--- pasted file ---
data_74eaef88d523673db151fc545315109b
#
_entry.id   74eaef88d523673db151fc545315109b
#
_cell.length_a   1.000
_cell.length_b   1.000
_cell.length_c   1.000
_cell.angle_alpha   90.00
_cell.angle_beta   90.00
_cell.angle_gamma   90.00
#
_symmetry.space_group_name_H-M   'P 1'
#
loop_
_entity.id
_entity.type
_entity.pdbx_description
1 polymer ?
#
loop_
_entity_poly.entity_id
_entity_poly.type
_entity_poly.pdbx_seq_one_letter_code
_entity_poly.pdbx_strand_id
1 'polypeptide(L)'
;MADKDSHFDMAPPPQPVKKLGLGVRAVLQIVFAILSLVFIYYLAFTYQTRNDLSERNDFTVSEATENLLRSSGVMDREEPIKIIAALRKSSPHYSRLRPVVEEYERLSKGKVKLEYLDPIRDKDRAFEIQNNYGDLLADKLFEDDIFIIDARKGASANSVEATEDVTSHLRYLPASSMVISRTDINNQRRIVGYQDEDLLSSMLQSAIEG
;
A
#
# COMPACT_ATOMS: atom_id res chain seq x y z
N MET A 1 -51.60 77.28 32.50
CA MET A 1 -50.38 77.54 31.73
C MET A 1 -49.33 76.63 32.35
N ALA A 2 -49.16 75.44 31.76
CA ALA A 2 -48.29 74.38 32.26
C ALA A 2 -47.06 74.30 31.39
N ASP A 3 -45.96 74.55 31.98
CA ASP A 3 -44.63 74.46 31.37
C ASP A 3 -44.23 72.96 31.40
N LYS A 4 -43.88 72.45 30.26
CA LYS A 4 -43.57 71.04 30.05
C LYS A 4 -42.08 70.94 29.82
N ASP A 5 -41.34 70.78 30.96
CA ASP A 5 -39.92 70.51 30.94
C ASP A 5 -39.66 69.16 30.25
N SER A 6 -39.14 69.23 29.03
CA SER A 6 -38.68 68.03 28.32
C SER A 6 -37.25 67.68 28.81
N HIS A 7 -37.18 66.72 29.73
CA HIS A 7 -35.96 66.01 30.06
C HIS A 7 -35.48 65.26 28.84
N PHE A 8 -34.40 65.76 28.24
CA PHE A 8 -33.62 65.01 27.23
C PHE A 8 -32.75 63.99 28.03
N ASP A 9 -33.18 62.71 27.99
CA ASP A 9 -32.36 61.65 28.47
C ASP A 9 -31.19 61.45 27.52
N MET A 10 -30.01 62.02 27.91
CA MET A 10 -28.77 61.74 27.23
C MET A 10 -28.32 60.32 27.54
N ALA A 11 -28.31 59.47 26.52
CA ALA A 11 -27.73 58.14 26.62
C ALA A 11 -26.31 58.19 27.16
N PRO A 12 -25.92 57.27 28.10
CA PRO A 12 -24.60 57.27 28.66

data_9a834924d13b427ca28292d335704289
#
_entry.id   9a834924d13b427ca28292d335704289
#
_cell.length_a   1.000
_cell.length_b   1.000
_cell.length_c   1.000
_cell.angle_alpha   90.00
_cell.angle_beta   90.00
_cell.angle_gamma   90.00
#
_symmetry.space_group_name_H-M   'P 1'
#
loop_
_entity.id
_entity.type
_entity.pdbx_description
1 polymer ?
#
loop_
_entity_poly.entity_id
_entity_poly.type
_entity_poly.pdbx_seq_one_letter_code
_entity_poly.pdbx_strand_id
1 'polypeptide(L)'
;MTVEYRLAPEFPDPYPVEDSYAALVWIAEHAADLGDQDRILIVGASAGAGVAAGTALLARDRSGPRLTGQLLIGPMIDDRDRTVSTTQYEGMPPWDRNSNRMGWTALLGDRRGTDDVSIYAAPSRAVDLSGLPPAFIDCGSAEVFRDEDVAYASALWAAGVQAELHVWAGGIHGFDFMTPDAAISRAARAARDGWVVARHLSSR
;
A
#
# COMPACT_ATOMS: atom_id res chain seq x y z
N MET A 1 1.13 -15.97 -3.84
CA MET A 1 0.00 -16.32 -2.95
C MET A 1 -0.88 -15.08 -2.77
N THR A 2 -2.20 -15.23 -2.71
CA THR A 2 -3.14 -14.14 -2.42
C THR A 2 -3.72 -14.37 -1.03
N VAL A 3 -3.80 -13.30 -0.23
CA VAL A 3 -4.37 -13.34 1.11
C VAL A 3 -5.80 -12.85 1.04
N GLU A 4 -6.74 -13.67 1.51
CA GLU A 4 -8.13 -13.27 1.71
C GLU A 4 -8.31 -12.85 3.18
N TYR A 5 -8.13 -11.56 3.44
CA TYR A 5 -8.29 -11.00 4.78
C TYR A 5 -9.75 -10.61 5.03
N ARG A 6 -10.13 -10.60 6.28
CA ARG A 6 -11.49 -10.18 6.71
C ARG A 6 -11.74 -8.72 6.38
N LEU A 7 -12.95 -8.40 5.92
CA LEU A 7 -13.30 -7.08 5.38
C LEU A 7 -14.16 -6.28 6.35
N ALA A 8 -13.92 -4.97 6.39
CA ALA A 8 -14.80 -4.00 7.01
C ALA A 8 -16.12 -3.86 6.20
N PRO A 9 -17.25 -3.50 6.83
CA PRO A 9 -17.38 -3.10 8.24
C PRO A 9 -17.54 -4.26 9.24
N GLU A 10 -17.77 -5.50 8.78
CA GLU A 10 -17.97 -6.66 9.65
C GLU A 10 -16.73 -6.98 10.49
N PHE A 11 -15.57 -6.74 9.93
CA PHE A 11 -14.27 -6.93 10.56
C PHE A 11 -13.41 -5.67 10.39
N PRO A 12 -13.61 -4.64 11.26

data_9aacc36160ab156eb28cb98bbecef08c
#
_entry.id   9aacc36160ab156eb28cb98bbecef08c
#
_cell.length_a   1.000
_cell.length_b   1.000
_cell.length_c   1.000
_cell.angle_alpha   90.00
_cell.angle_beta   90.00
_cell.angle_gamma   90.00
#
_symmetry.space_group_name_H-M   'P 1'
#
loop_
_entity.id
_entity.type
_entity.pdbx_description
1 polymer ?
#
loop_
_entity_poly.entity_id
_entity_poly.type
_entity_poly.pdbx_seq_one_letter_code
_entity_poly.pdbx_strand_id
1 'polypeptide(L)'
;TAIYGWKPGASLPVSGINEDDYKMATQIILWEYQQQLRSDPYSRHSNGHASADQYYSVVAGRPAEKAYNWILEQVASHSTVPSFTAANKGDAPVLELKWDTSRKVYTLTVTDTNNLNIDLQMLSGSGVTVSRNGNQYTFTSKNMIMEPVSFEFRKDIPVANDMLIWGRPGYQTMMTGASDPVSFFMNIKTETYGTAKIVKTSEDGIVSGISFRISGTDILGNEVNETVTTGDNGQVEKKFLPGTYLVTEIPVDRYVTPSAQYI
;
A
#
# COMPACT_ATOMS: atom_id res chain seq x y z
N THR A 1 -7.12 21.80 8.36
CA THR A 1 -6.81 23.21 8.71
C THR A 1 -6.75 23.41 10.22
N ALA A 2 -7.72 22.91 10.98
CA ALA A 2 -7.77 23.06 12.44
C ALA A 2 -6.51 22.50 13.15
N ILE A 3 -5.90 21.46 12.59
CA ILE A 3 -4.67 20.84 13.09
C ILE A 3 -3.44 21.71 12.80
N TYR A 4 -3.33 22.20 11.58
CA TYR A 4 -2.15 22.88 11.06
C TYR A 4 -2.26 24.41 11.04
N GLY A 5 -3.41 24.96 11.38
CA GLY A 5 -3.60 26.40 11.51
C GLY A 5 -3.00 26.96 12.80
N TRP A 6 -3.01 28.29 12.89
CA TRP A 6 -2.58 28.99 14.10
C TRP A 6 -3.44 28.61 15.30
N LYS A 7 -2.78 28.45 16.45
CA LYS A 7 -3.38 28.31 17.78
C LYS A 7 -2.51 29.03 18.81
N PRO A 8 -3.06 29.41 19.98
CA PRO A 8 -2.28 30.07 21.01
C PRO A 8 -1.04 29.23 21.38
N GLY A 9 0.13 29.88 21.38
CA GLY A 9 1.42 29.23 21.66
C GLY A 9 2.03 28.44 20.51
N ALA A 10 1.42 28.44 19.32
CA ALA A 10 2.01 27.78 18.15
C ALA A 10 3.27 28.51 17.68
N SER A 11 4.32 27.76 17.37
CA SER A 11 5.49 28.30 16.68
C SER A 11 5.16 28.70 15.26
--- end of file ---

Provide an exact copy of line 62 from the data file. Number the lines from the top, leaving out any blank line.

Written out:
CA ALA A 11 -27.73 58.14 26.62